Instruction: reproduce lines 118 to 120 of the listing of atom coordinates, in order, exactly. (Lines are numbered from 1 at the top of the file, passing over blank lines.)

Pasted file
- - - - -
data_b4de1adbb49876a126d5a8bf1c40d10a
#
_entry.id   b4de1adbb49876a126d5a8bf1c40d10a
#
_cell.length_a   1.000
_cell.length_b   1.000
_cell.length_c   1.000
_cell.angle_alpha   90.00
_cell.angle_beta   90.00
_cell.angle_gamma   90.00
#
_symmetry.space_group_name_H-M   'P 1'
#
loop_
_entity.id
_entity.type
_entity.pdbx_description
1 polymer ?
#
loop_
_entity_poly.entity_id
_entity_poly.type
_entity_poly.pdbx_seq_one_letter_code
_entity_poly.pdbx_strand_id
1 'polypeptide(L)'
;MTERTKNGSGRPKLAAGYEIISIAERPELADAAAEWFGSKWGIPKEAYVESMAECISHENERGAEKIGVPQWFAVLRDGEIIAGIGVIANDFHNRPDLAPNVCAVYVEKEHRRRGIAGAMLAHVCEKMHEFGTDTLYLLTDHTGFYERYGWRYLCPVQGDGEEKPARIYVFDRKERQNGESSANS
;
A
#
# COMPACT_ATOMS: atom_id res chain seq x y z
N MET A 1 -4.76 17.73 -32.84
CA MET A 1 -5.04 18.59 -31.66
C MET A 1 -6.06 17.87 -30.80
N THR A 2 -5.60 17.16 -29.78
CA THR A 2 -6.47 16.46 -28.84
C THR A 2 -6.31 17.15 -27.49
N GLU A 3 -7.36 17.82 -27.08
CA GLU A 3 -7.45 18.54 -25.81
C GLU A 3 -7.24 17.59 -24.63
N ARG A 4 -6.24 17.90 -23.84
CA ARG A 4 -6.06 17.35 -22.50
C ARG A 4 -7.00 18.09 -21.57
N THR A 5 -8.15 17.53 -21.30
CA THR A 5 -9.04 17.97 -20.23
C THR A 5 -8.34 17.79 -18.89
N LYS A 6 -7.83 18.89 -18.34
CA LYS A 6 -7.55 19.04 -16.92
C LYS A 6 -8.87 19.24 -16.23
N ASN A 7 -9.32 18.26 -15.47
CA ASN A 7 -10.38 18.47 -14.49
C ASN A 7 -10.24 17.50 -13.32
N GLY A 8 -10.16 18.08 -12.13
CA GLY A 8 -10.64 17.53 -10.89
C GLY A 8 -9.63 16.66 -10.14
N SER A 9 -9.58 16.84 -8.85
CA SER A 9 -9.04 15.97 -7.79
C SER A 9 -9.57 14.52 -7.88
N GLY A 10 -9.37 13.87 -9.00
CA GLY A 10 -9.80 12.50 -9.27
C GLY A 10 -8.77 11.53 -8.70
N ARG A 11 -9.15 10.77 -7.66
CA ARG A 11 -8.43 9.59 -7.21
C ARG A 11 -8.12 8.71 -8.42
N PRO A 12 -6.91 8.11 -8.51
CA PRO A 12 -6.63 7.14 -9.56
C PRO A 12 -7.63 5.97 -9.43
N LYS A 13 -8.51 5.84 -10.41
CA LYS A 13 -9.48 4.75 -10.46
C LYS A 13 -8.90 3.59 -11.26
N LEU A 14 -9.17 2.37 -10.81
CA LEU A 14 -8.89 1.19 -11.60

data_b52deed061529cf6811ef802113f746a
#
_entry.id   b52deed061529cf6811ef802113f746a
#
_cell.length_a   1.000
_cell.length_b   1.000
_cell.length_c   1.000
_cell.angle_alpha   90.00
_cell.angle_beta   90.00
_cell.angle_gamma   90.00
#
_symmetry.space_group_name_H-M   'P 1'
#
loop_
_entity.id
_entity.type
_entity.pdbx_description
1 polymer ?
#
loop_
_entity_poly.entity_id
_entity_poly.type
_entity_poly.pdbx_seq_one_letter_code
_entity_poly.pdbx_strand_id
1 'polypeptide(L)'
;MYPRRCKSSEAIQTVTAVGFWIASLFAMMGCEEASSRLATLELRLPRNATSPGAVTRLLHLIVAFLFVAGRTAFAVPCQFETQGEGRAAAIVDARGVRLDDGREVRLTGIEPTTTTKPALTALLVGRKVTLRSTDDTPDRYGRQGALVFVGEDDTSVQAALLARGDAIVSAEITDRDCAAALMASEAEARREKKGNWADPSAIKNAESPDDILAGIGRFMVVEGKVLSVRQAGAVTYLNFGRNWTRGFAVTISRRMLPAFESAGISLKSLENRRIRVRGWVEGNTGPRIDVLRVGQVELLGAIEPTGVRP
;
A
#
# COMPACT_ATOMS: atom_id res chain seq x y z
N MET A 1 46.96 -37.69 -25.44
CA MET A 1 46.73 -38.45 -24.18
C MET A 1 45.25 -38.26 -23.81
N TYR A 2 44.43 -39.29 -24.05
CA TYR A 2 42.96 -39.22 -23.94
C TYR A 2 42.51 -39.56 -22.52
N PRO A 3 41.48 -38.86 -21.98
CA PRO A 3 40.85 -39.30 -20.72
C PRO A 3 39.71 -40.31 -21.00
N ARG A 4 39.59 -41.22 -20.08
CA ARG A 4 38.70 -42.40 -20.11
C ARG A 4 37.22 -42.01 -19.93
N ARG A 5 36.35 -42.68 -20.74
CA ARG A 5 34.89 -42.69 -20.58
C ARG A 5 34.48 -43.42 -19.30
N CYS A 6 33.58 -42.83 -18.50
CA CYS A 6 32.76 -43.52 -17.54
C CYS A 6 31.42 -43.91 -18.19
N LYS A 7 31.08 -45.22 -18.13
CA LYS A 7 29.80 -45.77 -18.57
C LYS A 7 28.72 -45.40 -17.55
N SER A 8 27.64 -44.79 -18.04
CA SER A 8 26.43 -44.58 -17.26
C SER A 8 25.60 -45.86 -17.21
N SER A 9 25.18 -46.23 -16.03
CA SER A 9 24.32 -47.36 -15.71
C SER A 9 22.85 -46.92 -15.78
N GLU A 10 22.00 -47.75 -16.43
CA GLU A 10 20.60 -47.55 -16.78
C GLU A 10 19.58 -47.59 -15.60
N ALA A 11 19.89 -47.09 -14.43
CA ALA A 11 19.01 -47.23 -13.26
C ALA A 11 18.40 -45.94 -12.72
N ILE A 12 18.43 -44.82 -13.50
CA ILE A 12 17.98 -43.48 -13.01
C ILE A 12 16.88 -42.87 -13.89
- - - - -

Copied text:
CA CYS A 6 32.76 -43.52 -17.54
C CYS A 6 31.42 -43.91 -18.19
N LYS A 7 31.08 -45.22 -18.13